So integrated and easy-to-use is the transit system in Vancouver, that commuting from place to place had almost become an afterthought. There is literally almost nowhere in the city that a bus can’t take you. And if you need to get out of the city, there’s not one, but three trains that can take you where you need to go — with buses that will pick you up from each station. You don’t “catch” a bus or train, per se, in Vancouver — you just go to a stop, knowing that you’re almost guaranteed to have a ride waiting for you when you arrive.

Personally, it was the closest thing I’ve ever experienced to independently driving myself around. It was, for lack of a better word, beautiful. And it wasn’t just beautiful for me: it was beautiful for many people in the city. By the time I graduated, I had met a whole gaggle of able-bodied, licensed drivers who chose not to own a vehicle, because the transit in Vancouver is just that good. In most cases, it’s just easier than driving.

It’s hard to describe in words the wonderful feeling of inclusivity that I got from that. I don’t drive because I can’t — that’s why I use transit. This used to make me feel somewhat alienated and inadequate. But riding a bus to work with hundreds of other people who are doing the same, because we live in a place where the transit is so integrated into the city’s infrastructure, that it’s just the easier option, gave me a feeling of belonging that I had never experienced before.

St. Thomas University student James McPhee writes that because of several bus and SkyTrain routes, riders are almost guaranteed to have a ride waiting for them. (Submitted: Translink)

Now it’s 2018 in early October. The waning warmth of the summer months is slowly but surely giving way to the brisk but lovely harshness of an autumn chill. East Coast fall still hurts my skin — it’s been a while since I’ve felt it. It’s my first full year on the East Coast since moving back and I’ve just started at a new job. The distance between my apartment and office is about one and a half kilometres.

It’s a relatively walkable distance, and using my only other viable option, public transit, would add at least another hour to my commute. On this particular day, I’m running late. I don’t remember the exact reason why. But here we are. It’s gonna be a faster-than-usual trek to work, but “I need the exercise anyway.” I scramble to put myself together, eat something and fumble out the door. I’m making good time, already a couple blocks in, when out of the blue Mother Nature decides to give me a call.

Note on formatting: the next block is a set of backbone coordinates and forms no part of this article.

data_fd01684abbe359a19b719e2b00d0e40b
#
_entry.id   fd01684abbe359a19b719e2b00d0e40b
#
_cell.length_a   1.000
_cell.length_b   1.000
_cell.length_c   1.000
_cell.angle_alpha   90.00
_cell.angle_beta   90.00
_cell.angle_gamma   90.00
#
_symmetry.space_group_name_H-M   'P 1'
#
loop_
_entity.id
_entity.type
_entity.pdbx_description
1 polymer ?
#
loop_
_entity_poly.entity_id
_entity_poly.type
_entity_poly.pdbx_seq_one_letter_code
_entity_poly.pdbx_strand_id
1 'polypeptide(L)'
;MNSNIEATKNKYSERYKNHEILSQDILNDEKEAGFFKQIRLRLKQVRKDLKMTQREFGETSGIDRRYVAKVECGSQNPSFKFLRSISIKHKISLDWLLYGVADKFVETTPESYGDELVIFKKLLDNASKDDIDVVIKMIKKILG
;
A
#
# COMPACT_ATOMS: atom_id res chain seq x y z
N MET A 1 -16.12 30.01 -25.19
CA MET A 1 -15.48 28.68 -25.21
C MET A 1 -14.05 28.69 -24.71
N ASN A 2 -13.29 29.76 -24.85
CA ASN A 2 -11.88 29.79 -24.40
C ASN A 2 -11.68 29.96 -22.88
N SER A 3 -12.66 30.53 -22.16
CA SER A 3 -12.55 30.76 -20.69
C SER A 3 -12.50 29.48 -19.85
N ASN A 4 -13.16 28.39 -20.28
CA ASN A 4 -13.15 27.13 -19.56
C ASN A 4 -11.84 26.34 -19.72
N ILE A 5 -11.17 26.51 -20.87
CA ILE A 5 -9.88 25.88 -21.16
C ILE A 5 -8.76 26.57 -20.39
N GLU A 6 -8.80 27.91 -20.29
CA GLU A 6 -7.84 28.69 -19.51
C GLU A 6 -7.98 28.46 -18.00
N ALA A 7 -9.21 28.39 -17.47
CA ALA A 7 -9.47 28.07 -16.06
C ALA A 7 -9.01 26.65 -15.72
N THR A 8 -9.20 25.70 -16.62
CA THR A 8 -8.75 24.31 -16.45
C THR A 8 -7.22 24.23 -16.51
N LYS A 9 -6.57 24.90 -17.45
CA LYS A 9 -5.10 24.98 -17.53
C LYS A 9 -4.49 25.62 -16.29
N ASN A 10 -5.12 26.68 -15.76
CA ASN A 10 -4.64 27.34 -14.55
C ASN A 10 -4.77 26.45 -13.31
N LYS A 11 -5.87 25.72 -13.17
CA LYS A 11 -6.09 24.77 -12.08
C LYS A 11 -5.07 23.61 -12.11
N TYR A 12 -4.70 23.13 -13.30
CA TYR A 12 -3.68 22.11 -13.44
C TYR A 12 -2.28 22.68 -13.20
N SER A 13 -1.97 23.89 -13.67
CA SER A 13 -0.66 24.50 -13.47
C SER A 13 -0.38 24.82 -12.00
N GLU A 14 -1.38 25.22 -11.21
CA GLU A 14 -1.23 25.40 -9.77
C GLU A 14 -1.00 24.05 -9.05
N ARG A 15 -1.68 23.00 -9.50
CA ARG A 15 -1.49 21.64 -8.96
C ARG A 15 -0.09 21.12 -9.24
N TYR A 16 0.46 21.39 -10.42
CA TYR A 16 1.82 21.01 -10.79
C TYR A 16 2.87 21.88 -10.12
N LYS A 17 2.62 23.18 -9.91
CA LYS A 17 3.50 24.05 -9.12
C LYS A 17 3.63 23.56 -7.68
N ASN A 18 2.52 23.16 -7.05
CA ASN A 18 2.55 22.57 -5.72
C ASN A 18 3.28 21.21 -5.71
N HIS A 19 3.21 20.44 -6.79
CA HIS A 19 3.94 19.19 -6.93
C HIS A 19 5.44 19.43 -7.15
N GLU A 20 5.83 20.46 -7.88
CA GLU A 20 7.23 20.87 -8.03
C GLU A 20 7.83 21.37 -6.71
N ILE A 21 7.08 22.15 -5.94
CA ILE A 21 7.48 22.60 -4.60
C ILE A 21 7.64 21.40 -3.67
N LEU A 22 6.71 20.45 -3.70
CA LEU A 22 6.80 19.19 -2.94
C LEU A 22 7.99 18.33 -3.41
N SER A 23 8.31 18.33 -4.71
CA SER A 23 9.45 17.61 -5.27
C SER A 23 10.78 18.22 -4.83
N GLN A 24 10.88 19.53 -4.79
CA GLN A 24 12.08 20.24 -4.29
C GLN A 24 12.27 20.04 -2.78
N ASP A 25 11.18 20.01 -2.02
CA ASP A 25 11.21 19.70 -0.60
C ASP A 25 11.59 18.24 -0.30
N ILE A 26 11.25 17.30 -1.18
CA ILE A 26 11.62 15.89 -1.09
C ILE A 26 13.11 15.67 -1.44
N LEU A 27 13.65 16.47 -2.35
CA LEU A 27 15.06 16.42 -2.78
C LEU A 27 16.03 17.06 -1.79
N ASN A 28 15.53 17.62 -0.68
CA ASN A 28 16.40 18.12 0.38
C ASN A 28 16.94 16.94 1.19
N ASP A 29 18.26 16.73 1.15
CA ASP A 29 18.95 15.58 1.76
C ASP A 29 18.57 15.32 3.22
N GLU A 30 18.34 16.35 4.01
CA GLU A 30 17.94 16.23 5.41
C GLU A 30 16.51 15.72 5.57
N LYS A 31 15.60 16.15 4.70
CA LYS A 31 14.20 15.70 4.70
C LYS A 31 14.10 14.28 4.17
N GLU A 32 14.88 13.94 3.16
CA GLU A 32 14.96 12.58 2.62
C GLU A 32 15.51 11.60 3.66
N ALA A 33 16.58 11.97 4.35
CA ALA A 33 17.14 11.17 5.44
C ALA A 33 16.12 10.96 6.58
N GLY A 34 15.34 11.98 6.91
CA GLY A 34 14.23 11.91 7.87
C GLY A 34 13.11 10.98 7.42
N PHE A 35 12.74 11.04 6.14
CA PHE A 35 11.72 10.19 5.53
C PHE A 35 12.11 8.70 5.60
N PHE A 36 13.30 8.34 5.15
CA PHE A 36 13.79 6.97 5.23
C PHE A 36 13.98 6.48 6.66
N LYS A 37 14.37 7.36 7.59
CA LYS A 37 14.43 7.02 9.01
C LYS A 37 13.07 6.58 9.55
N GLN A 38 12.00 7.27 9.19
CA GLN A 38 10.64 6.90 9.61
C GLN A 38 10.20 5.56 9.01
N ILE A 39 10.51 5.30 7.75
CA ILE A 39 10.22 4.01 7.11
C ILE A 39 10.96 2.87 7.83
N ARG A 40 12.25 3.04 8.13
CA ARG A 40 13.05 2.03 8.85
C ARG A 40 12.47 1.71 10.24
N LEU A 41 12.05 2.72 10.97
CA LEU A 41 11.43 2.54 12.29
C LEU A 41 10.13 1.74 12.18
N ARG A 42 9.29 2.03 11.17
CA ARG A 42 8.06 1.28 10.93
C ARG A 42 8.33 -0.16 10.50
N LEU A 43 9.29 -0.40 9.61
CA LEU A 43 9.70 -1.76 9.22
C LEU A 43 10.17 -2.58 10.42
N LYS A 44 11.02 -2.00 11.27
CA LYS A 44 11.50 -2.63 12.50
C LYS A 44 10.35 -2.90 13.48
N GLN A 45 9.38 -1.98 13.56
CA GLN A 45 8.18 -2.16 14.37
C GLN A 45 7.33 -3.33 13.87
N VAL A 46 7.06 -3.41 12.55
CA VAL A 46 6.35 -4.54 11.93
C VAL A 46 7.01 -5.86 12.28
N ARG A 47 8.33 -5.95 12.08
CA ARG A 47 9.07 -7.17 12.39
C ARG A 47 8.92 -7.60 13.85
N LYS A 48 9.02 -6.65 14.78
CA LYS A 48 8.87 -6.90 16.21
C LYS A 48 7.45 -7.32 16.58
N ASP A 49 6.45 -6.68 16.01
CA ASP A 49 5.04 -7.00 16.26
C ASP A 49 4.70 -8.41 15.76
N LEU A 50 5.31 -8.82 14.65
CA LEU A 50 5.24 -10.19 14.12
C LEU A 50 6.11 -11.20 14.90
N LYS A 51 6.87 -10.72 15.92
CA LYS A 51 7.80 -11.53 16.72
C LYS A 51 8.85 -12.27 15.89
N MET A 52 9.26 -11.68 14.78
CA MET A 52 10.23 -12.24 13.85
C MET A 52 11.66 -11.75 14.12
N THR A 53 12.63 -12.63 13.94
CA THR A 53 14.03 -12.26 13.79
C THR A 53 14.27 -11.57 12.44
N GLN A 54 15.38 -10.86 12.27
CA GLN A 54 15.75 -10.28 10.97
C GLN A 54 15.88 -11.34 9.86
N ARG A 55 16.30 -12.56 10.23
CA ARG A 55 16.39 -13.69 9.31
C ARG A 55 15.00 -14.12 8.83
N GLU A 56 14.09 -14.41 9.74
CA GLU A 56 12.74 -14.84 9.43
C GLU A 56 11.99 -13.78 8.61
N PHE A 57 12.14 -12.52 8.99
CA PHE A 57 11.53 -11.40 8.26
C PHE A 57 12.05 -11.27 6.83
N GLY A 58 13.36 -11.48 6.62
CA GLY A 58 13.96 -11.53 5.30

“H…Hello?” I answer, tentatively.

“Hi,” she said, rather astutely, “You have to poop. Now.”

And she was right, I did. I was too far from the facilities in my office to take care of business there, so my only other option was to backtrack to my apartment. To take the time to walk back, tediously unlock my freshly locked front door, remove the several layers of outdoor clothing that I had on and do what needed to be done. Not surprisingly, this somewhat stressful brush with nature’s wrath made me even more late. Still, it was nice out — a beautiful, breezeless sunny day. Perfect for walking, really. But I couldn’t help but think to myself, “Man, today, I wish I had a ride.”

It’s times like these, that I miss Vancouver. Not for its mountains, its great sushi, or its beautiful coffee shops (I will forever and always miss those), but for its transit.

Now, Fredericton’s transit system needs no critical analysis from me — its inadequacies, put frankly, speak for themselves. Besides, I chose to move back here, and I don’t fault a city whose population is about forty times smaller than that of Vancouver, for having a lesser transit system. But it seems since I left and came back, and even before that, as though there have been changes — doable changes — in place for some time that are only now being put into motion.

When I moved back to Fredericton, I knew that public transportation here (as a system, as a concept) would be considerably less developed than it was in the ‘big city.’ The transit there opened my world to so many new experiences and I knew moving back to my hometown meant that I would be losing out on at least some of them.

But the losses ran much deeper than that. I wasn’t just missing out on good transit. It was, more or less, a whole lifestyle change affecting everything from employment to my dating life. Even as I write these words, I know I am understating it. What changed was the very way I moved through my community.

After moving back to Fredericton, St. Thomas University student James McPhee said the change in lifestyle affected everything from employment to dating life. (Submitted: James McPhee)

That’s what’s at stake with these kinds of decisions. Inclusion isn’t just about fairness. It is also — and perhaps more so — about identity. When I ask “what took so long” for a public transit system to integrate more accessibility into its services, what I really mean is: what took so long for them to acknowledge people in the disabled community as relevant, active members of society?

By all means, we should celebrate this “new service.” It deserves to be recognized, at least as vehemently as it was announced. But let’s not forget the baggage the buses left behind.